Stereochemistry – Märka!

Stereochemistry is a young new band from Tartu that has just released their debut studio album Märka! after having played together for about 4 years.

Following their musical dream and taking advantage of having reached the finals of Eesti Laul 2009, the Estonian foursome formed by  Holger and Siim on the vocals/guitar, Indrek on the bass and Keio on the drums deliver 11 shots of good rock in a notable first effort to break through the Estonian music scene.

Stereochemistry

The first couple of tracks, Ainult armastus on ju päriselt meie and Öösiti kõndides, give a good sample of what you are going to find in the rest of the CD: smart lyrics, edgy riffs and pop-rock rhythms easy to follow and dance to. Holger vocal skills suit perfectly on the songs, although maybe it would be nice to notice a bit more of experimentation on his notes, because most of the songs are sung at the same vocal levels, not putting his throat at risk. The orchestration sounds fluent and compact, highlighting the excellent skills of Keio, the drummer, who really pushes the songs higher and higher with his effort, something you can really notice when the band plays on live. I had the chance to see them during the presentation of their album at PlinkPlonk Club in Tartu, where you could really notice that the tracks work perfectly well on stage, with the audience having a good time and getting warmer and warmer song after song.  The fourth  track Märka!, homonymous of the album title, marks a perfect inflection in the album, sounding slower and a bit sadder at the beginning to explode later in a hooky chorus, being impossible not to feel moved by it.

On the other hand, the most melancholic moment of the album comes maybe by Eile, although the band never let themselves fall into the dark and more twisted side of pop, and add in every song a colorful note of hope and fun. Different to the style of many similar styled Finnish pop-rock bands that choose a darker and more melancholic style, Stereochemistry bets for the lighter side of rock, songs to enjoy at a gig or a party with good friends and a beer in a hand, while moving your feet.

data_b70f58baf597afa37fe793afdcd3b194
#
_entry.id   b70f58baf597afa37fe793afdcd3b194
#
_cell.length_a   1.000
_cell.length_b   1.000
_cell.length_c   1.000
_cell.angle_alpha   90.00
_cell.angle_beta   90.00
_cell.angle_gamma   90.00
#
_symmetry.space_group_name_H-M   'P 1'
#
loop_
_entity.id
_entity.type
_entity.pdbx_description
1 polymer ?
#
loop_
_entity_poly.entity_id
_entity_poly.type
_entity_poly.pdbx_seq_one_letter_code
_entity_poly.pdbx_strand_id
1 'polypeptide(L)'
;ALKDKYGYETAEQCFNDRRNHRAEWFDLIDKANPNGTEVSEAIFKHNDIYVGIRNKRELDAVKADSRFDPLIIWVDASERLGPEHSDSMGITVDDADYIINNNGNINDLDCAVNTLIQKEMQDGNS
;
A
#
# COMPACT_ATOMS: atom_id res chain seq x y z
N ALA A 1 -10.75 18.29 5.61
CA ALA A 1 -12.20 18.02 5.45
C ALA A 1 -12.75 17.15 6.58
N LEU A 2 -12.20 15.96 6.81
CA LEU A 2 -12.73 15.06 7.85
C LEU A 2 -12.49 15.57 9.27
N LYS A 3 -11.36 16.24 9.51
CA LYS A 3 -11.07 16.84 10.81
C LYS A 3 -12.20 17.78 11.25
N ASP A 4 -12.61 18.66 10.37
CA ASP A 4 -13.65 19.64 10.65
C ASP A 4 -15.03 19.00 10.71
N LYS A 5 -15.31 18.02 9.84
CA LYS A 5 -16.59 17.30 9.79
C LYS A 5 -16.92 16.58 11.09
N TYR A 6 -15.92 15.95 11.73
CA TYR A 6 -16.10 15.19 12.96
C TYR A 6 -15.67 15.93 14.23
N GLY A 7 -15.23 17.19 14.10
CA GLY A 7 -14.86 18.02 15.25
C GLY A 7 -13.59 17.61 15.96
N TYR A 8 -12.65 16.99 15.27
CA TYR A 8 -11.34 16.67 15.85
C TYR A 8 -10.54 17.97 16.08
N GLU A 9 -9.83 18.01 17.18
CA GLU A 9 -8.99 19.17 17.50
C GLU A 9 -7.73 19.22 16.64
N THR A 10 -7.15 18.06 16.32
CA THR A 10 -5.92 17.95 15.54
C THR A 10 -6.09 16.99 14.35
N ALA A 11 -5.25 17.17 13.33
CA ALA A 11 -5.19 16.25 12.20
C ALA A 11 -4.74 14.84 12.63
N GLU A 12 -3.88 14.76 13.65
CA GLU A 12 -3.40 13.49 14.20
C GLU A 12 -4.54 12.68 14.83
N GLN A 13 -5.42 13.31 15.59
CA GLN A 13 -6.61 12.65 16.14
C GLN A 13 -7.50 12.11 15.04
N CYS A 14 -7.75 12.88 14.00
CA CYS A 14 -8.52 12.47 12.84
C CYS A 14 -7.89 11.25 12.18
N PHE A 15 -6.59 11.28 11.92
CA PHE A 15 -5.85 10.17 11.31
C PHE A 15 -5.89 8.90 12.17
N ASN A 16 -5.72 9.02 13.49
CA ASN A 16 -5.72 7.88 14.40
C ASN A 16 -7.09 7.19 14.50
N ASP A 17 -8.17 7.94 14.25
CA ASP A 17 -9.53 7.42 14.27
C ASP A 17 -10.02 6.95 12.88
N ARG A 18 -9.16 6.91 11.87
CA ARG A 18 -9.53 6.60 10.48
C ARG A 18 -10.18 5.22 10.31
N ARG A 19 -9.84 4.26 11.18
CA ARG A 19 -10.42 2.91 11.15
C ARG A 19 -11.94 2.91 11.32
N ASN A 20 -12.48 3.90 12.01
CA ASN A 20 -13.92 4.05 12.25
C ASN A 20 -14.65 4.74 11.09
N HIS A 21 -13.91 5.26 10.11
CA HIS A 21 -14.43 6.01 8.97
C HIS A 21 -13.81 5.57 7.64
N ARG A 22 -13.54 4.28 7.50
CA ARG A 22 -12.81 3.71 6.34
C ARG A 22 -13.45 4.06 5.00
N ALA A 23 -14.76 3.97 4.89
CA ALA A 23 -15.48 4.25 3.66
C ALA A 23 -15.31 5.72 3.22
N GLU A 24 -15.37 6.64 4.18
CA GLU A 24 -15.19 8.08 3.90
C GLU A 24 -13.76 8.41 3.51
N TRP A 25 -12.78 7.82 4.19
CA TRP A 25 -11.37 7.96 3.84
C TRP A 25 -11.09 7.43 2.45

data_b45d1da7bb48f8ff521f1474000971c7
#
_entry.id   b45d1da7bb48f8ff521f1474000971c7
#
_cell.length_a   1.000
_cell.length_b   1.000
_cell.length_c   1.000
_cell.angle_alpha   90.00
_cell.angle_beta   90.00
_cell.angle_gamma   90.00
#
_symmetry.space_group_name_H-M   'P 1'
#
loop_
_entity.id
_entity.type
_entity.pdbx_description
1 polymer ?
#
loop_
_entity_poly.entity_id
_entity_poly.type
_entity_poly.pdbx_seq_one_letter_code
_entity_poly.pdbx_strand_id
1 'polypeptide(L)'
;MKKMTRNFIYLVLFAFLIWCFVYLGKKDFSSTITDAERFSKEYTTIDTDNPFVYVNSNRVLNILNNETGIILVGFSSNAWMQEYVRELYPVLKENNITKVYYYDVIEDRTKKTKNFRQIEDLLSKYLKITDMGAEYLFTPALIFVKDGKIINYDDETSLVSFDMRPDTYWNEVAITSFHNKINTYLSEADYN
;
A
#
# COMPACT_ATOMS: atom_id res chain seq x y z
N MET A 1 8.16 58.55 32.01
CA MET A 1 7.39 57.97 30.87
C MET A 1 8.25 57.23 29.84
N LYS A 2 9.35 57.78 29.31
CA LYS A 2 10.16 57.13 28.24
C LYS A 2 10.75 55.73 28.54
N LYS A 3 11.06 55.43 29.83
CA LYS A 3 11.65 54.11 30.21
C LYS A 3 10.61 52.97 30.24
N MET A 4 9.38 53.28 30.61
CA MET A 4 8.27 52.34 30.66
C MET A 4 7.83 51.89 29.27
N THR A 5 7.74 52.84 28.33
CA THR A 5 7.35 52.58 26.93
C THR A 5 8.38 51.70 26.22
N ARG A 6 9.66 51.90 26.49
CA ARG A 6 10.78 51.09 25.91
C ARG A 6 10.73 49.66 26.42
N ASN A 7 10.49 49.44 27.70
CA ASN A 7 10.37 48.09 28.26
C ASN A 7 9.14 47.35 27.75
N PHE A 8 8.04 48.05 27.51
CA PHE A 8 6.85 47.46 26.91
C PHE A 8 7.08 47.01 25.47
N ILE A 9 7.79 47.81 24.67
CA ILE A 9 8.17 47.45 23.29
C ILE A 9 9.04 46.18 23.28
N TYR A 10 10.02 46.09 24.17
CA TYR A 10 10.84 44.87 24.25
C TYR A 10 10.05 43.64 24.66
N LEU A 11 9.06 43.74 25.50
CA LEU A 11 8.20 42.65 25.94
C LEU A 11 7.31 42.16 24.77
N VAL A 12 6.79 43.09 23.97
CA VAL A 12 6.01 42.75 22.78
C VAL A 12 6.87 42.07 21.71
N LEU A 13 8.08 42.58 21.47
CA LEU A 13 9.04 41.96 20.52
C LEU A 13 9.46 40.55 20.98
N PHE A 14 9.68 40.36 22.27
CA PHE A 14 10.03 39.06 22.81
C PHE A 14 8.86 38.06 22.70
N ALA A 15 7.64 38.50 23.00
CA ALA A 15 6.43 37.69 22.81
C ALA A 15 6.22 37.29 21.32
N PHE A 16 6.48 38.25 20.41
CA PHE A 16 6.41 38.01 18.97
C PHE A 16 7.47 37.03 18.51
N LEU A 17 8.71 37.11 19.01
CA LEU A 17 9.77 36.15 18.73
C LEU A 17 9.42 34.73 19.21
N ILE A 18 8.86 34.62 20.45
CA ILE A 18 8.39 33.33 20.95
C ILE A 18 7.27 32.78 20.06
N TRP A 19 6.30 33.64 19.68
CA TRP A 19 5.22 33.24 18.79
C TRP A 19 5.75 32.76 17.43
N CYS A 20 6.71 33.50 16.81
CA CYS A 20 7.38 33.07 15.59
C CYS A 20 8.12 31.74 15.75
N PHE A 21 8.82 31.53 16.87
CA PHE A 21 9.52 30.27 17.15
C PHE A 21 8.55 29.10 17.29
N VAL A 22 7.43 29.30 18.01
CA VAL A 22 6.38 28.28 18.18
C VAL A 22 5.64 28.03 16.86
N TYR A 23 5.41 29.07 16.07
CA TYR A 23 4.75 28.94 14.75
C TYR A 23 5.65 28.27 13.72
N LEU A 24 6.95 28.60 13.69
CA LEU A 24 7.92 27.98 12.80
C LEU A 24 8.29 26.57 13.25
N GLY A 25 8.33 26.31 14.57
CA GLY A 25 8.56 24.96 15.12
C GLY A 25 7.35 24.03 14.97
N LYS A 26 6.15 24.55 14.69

If I have to put a “but” to the album, I would say that the artwork of the CD and booklet feel a little bit too amateurish, but being this the debut work, is a detail totally forgivable. The question to decide is if the band will be able to break through from playing in small venues and pubs to bigger audiences. Their style, a bit similar to other Estonian bands that were able to become mainstream like The Smilers, is perfect to catch the attention of the masses wherever they play, and luckily there are venues enough in Estonia to welcome them on stage around the country, but if they just do not want to be labeled as just one more Estonian pop-rock band, maybe they would need to go a bit more experimental and risky in follow-up works. For the moment, Märka! represents a very good promising debut for the young guys!

Rating 4/5

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